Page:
Imagine, if you will, a ravine. On one side of the ravine is Acceptance, who sits comfortably on the earth, a sense of calm in their bones. On the other side of the ravine, waving across the gap, is Improvement, who is pacing excitedly.
In terms of how we see ourselves, both Acceptance and Improvement are important. Acceptance so that we can recognise we cannot be perfect, and yet still find peace. Improvement so that we recognise that change is possible and can attempt to pivot when we need to.
The reason there is a ravine in between them - at least in my head - is because sometimes I am stuck on one side, trying my best to achieve both, but not building a very good bridge.
For me, this analogy very much sums up the to and fro of art practise in general, and while most of the blogs on this website will zone in on creative things, this one is going to broaden out a little. If you are up for it, you are welcome to come see the back-end of my brain for a moment, where it can get a bit knotty sometimes...
Recently I was invited to an IRL networking-type event. When the invite arrived in my inbox, I immediately felt the fear. My Acceptance understands this and also knows I am a thinker, a planner, a worrier, and a creator-of-scenarios-in-my-head. But I also felt the prickle of wanting to try it. Improvement, after all, is always cheering for me, pushing me to re-frame myself because it doesn’t see why I shouldn’t.
IRL networking - just the very words themselves - make me feel very unsettled. I have never liked walking into rooms, full of people, on my own - even when I know there are people inside who I know - but when it’s a room full of people I don’t know at all, I feel scared. There are many times when I have pushed through the worry and gotten myself into the room, but it has never gotten easier. And just getting in doesn’t mean I know what to do when I’m inside. Cue the awkward clinging to walls, automatically finding quieter nooks and feeling generally a bit rubbish and out of place.
Inevitably, therefore, I couldn’t make the decision whether to attend right then and there. I needed time for my brain and my heart to sync up, and to figure out whether I would Accept my previous knowledge of myself, or seek to Improve and create myself anew.
A couple of weeks later, in a moment of positivity, I responded to the invite and accepted. I have been trying to be more confident in my direction, in my “brand”, in who I am and why I am doing what I’m doing. I had a moment of “heck, I know some stuff, I do belong, I can do this”. And from that point I pictured myself smiling, making friends, chatting and swapping contacts. I pictured myself being so very grown-up about the whole thing.
But it can be hard to change our inner cogs, no matter how intentional we are to do so. Even with the full thrust of positivity behind me, and a sunny day to boot, I still found myself, on the day, in a situation where I suddenly felt lesser. While I started to gain confidence when chatting to just one or two people, once it morphed into a group situation I automatically fell to the edges. When someone in that group turned to include me, but in the act of doing so drew everyone else’s attention to me, I collapsed into myself. All of those eyes turning to me, wanting me to be interesting…I had nothing for them…and so they turned away again.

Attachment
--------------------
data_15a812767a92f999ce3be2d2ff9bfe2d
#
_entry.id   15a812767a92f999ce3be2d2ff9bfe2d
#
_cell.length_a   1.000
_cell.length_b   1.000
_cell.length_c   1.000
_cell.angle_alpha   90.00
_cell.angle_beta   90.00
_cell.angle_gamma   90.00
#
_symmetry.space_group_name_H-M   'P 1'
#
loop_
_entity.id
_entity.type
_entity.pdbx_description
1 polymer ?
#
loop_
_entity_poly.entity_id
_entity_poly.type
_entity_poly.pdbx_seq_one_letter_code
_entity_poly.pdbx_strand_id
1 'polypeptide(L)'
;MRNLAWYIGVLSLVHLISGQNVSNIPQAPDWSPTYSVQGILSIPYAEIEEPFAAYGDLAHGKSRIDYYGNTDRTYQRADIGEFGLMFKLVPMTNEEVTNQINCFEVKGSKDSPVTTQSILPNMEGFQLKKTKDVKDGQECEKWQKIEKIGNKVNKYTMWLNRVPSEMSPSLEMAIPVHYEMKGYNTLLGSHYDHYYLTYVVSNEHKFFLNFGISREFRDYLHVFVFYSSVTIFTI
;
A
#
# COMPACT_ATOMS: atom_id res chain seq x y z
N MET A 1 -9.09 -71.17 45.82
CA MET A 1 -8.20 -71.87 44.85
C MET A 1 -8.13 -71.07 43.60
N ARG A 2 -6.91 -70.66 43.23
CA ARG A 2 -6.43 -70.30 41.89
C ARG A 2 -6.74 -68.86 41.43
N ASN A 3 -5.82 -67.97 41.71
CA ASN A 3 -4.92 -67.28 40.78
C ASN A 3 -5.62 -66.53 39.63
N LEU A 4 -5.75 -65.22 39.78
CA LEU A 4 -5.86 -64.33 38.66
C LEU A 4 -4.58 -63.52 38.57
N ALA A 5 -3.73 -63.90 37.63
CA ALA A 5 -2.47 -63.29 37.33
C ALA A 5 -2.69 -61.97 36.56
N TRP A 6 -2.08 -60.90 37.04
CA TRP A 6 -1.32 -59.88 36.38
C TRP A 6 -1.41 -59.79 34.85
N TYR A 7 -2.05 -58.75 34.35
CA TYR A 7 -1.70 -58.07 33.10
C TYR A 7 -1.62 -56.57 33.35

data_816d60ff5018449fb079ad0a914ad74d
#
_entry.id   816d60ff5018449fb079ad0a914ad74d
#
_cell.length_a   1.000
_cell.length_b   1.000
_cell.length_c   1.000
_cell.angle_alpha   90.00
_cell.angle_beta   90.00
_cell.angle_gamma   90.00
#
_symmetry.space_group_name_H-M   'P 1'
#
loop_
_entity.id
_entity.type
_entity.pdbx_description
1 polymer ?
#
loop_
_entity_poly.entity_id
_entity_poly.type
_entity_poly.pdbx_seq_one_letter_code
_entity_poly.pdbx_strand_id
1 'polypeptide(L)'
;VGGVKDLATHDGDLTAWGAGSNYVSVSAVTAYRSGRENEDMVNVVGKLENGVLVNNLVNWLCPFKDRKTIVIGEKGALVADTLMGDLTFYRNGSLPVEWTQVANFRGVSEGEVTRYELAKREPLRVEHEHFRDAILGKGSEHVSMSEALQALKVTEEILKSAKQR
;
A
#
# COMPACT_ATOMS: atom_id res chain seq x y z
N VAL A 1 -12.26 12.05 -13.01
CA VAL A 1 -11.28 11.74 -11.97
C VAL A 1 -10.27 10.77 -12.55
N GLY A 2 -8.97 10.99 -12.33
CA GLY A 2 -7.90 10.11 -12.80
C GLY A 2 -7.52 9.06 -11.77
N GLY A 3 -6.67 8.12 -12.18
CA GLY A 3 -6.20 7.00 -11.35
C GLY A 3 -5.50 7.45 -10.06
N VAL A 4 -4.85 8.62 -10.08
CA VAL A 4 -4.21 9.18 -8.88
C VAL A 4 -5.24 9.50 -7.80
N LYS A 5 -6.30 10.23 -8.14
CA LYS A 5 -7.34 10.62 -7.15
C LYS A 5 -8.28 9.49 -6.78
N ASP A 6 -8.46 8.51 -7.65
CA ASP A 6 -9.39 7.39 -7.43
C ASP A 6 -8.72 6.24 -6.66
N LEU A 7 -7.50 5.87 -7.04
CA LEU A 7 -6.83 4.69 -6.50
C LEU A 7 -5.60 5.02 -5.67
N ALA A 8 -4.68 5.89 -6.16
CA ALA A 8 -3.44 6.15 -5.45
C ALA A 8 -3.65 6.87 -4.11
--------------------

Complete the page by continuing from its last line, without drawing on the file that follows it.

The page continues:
For myself and my own Acceptance, I did have a lot of wins that day - I actually went, I made it into the room, I talked to a couple of people, I smiled, I did the activities, I listened to the panel. All of these were things I could have just nipped in the bud early on and refused by declining the invite - so my having done them was a win. The part I beat myself up about for though was the ending, because that’s the part where I let myself, and my intention to Improve, down. The event ended with “mingling” and that’s when I bolted. I just could not find the ability inside me to push myself into these groups of people, already all chatting - to me it felt rude, like I was inserting myself where I had not been invited. I absolutely understand of course, in my rational brain, that this was precisely the point of that event - but it’s just not me.
And that’s the Messy Middle of the ravine, isn’t it? Because knowing something isn’t me is a form of accepting who I am, but going to the event anyway was me trying so hard to cross the ravine, and not quite reaching the other side.
I accept, deep down, that the core of me finds those things hard - that I do much better if I meet people one-on-one, or in a small group. I accept that I am a quieter person, who functions on a quieter level, and I am no less valid for it. It doesn’t mean I don’t wish I could be braver, be louder, overcome the fears, and become the version of me that it feels like the world would value more.
*sigh* It is weird to feel both disappointed in and proud of myself in the same breath.
I know we are supposed to brand ourselves as confident and capable, but I just wanted to share and let you know that if you have ever felt something similar, you’re not alone. I always want to be learning, growing and pushing myself - but I also realise that, sometimes, my core self will become weirdly assertive and abort the situation, and that’s ok too.
Human beings are complicated. We’re not failing by feeling confused, by not being finished works of art. We’re always working through things, we’re most always somewhere in the Messy Middle. We’re just living, in whichever way we know how.
Thanks for reading 💛
Keep making to make happy!
Love Gem x